Municipal representatives from the Northeast Avalon gathered at St. John’s City Hall Wednesday to discuss how they could work together to pressure the province to come up with a new fiscal arrangement for municipalities.
As the mayors and councillors gathered for lunch, there was lots of good-natured chatter about the capital’s decision last week to focus more on regional co-operation and less on amalgamation.
When the meeting ended about an hour and a half later, the group spoke to reporters about its common focus.
St. John’s Mayor Dennis O’Keefe said the group represents 165,000 people in the greater metropolitan area.
He said everyone at the meeting agreed municipalities can’t continue to provide the services expected by their residents, and replace and build new infrastructure, under the current funding arrangement with the province.
There were some differences, but O’Keefe said the group agreed on two key points.
“One is a rebate of the provincial segment of the HST (harmonized sales tax) so that we have additional revenues,” he said.
“And the other is we’ll be asking the province to rebate, to towns and cities across Newfoundland and Labrador, a share of the current provincial gas tax.”
O’Keefe said if the province grants these requests, municipalities will be in a much better financial situation.
“Under the current property tax regime, meeting the needs is absolutely impossible and we simply cannot continue down that particular road,” he added.
When reporters asked if he thought the province would comply unless it can be shown there is a crisis looming, O’Keefe put it this way:
“The disaster scenario is there. It’s in the decay of the metropolitan infrastructure.
“The crisis is in front of us.”
But so is the solution, he added.
He said if province doesn’t listen, municipalities will be faced with serious problems; they won’t be able to afford to replace aging — and in some cases crumbling — water pipes, roads and other infrastructure.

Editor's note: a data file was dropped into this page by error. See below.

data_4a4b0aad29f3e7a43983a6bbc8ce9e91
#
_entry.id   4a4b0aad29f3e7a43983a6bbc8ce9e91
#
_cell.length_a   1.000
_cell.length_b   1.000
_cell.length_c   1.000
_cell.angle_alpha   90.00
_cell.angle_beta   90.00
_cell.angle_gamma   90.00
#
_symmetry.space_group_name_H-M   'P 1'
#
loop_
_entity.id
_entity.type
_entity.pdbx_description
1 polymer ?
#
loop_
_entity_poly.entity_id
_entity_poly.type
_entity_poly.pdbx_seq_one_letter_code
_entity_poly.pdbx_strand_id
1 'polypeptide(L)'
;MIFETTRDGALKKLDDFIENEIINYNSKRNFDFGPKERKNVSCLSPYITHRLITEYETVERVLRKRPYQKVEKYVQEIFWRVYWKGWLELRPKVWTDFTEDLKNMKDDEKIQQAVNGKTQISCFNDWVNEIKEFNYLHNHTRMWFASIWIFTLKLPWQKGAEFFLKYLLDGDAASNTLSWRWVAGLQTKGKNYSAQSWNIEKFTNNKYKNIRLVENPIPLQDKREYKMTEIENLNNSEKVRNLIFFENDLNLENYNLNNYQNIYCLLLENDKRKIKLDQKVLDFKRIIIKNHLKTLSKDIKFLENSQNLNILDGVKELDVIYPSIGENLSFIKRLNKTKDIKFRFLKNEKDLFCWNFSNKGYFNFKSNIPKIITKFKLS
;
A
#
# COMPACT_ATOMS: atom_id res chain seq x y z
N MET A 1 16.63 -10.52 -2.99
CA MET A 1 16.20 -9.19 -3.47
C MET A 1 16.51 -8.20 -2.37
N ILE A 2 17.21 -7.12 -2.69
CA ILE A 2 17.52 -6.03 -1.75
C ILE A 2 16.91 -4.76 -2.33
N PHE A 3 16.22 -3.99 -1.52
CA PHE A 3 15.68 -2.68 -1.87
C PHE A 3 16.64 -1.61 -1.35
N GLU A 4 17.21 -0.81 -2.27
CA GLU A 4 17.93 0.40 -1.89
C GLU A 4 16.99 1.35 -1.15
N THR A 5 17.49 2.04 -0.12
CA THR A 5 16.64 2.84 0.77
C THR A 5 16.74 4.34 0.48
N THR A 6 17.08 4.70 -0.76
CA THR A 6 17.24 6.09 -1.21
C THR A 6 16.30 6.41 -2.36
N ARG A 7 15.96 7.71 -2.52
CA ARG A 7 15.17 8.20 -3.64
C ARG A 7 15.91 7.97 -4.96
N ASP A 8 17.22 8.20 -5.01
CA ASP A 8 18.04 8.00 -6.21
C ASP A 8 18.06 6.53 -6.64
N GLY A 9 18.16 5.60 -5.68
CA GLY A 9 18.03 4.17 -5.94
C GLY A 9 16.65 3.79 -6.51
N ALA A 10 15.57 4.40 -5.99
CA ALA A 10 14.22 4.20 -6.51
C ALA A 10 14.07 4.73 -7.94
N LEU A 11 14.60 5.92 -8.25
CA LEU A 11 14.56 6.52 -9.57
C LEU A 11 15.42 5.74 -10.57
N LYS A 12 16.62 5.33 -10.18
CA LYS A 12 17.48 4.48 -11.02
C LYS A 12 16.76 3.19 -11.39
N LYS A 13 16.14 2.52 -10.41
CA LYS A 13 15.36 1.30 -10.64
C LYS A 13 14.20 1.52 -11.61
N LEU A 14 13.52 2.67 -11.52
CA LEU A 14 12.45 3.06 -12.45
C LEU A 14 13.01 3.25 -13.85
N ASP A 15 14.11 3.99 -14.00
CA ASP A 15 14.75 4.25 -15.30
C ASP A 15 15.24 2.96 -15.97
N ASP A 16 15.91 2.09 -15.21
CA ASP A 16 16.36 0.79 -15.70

“The disaster is coming,” agreed Paradise Mayor Ralph Wiseman. “The federal government is willing to do it. They’re giving us the two cents on the gas (tax) and they’re giving us back the (HST). It’s only fair that the province would do the same.”
Wiseman noted that eight cents of every tax dollar in Canada goes back to municipalities, while provinces get about 42 cents and Ottawa claims the remaining 50 per cent.
“The current fiscal arrangement is not working for any of us, big or small,” added Bay Bulls Mayor Harold Mullowney.
He said municipalities have told the province what the problem is and how to fix it, and now the government has to act.
Mount Pearl Coun. Dave Aker, who was pinch-hitting for Mayor Randy Simms, said with amalgamation now off the table, municipalities of the region can work together to find the common ground needed to have a united front on a new fiscal arrangement.
Representatives from Torbay, Pouch Cove, Portugal Cove-St. Philip’s and Logy Bay-Middle Cove- Outer Cove were also at the meeting.
The towns of Conception Bay South, Bauline, Flatrock and Petty Harbour-Maddox Cove were unable to attend, but Wiseman said he couldn’t imagine any of those towns not agreeing with the direction of the rest of the group.
And the issue isn’t just on the radar of towns and cities on the Avalon.
Municipalities Newfoundland and Labrador president Churence Rogers told The Telegram late last year that a new fiscal arrangement with the province would be the most important issue facing his members in 2012.